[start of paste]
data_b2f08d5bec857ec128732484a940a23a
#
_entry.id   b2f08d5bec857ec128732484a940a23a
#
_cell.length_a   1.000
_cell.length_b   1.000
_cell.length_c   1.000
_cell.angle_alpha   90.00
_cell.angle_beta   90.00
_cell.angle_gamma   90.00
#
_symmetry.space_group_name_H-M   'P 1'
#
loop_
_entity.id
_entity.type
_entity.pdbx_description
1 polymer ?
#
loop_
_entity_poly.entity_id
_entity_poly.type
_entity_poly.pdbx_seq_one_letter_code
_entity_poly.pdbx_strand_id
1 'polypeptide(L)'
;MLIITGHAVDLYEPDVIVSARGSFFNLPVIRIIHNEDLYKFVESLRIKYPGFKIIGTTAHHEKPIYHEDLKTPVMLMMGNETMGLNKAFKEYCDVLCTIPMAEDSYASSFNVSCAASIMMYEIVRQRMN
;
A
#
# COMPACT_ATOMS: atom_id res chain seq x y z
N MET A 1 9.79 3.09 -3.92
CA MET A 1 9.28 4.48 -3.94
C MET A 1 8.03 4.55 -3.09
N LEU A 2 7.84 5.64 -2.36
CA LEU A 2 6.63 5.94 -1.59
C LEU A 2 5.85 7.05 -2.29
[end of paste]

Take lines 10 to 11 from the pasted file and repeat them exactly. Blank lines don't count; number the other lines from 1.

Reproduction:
_cell.angle_gamma   90.00
#